What Do Men Want?
Men's healing, a toolbox for men and emotional fitness
Posted Apr 01, 2013
In the book Game Plan, authors Alan Lynme, David Powell, and Stephen Andrew, discuss gender-specific treatment for men. Although gender-separate treatment has been around for decades, the idea of gender-specific treatment modalities for men and women has "come of age" in the last few years. Works like the Seeking Safety model for trauma care, and authors such as Stephanie Covington, have highlighted issues for women in treatment, especially those in addiction recovery. However, men's issues in treatment is a relatively unexplored topic. A basic premise is that when working with men, in recovery from addiction, it is wise to "come in the back door" when addressing feelings. Back door approaches can include different methods for screening and assessment, addressing key male issues related to emotions, sexuality, work, money, parenting, etc. Game Plan provides different approaches in treatment men, such as motivational enhancement therapy, 12 step programs, and the use of a wide range of treatment resources: homework, non-competitive games and activities, videowork, bibliotherapy, art as a therapeutic tool, questionnaires, and poetry.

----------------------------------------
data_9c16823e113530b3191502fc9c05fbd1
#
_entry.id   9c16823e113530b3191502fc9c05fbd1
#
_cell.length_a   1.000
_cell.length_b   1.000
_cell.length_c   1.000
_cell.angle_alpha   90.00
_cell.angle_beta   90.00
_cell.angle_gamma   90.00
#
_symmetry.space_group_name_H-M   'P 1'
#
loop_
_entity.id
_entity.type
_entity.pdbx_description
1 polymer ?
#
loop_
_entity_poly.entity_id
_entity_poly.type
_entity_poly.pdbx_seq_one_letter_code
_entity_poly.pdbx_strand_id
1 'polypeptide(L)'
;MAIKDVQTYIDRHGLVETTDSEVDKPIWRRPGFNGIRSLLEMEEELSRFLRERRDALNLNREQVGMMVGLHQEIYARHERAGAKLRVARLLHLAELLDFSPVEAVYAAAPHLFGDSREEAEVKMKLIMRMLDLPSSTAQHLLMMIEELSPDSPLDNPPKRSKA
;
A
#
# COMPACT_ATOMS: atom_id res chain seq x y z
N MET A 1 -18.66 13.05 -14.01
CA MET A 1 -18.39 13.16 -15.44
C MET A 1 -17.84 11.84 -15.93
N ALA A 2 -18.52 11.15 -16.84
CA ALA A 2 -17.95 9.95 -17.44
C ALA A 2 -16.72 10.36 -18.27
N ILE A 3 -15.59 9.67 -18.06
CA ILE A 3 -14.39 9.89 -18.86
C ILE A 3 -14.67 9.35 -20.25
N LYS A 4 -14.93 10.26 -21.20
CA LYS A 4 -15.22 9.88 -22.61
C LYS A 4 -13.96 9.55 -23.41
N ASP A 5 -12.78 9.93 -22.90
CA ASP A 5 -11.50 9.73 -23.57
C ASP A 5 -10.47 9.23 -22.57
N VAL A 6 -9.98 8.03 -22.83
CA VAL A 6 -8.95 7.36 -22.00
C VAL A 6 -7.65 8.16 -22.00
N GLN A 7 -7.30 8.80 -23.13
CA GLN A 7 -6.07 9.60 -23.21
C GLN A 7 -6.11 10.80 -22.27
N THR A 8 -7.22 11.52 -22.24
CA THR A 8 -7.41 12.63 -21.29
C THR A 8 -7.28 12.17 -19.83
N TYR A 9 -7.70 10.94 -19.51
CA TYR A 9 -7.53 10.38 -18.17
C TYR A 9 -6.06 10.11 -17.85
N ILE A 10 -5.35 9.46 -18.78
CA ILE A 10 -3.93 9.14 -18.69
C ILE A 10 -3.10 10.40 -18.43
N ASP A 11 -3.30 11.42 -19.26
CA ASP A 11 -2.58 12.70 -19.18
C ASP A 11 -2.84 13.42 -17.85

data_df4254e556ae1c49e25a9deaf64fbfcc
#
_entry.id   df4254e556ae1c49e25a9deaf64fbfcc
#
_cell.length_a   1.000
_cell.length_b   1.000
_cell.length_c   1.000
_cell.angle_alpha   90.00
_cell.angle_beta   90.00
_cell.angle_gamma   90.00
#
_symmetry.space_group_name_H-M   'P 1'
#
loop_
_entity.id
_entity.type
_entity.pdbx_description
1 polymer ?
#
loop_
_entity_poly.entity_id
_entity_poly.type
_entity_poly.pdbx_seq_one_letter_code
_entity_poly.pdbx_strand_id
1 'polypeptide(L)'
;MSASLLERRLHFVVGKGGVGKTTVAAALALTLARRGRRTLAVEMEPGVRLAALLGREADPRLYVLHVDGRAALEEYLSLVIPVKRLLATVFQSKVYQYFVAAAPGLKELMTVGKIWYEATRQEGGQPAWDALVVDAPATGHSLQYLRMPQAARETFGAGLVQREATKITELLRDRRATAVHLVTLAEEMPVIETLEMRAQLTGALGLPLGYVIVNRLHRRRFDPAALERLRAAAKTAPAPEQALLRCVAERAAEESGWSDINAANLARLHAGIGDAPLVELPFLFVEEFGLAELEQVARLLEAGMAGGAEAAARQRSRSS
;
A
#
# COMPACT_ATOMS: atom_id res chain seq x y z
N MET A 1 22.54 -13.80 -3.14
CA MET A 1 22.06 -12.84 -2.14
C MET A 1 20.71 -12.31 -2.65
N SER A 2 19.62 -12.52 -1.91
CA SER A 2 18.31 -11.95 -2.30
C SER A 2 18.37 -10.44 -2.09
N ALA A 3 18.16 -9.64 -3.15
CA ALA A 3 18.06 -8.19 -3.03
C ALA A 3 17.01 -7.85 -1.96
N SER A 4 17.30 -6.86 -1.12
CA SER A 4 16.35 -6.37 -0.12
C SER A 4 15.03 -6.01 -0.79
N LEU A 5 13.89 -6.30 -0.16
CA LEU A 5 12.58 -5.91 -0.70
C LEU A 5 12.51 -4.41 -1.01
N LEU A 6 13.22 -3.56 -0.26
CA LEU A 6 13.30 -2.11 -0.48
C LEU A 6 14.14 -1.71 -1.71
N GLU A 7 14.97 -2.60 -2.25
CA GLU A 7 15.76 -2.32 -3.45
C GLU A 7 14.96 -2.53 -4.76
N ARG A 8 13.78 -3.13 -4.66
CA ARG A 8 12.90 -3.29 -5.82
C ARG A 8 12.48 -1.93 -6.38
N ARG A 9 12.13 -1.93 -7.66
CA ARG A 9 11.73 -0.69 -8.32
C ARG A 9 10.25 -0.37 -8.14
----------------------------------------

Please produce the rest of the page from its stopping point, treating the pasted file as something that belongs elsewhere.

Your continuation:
Even as a Sears Craftsman toolbox comes in a variety of colors and sizes, so too much the treatment of men. As most wives know all too well, a man often has to be half dead to see the help of a phsycian. So a key question throughout treatment of men is "why now?" A therapist working with men needs a broad range of tools with men because men often resist getting help--after all, the message we are given growing up is men don't ask for help (or directions).
A longer conversation is needed as to what tools work best with the treatment of men and their addictions. Game Plan is a good place to start that conversation